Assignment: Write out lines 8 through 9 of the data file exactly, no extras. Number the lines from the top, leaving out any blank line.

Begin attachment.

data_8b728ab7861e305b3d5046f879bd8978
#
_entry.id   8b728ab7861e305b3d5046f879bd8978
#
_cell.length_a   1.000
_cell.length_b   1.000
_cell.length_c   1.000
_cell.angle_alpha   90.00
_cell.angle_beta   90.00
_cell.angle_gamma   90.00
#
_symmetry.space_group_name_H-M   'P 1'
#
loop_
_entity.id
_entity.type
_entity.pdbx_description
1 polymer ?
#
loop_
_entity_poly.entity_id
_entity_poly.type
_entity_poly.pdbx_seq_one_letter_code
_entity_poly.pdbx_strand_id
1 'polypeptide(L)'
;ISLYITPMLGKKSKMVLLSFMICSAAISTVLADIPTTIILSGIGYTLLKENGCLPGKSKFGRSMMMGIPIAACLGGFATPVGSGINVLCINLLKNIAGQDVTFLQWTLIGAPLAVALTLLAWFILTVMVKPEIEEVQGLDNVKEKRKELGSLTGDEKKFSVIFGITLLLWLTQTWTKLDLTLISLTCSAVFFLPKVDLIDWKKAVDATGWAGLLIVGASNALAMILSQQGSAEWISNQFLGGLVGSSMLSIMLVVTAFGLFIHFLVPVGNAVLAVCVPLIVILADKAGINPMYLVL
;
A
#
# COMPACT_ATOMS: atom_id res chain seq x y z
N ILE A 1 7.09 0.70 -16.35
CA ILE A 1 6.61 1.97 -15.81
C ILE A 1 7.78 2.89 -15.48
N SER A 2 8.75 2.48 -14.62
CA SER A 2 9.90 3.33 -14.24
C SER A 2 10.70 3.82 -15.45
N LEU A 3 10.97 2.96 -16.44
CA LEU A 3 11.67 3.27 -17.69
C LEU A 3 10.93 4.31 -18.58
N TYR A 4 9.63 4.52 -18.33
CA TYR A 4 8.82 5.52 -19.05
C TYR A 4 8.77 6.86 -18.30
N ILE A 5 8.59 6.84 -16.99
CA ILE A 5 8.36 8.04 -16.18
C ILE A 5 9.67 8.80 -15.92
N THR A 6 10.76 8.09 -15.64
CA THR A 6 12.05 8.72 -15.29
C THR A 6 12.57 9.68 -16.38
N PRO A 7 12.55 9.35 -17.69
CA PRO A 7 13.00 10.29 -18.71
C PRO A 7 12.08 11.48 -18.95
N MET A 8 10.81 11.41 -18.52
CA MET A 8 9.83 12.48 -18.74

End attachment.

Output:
_cell.angle_alpha   90.00
_cell.angle_beta   90.00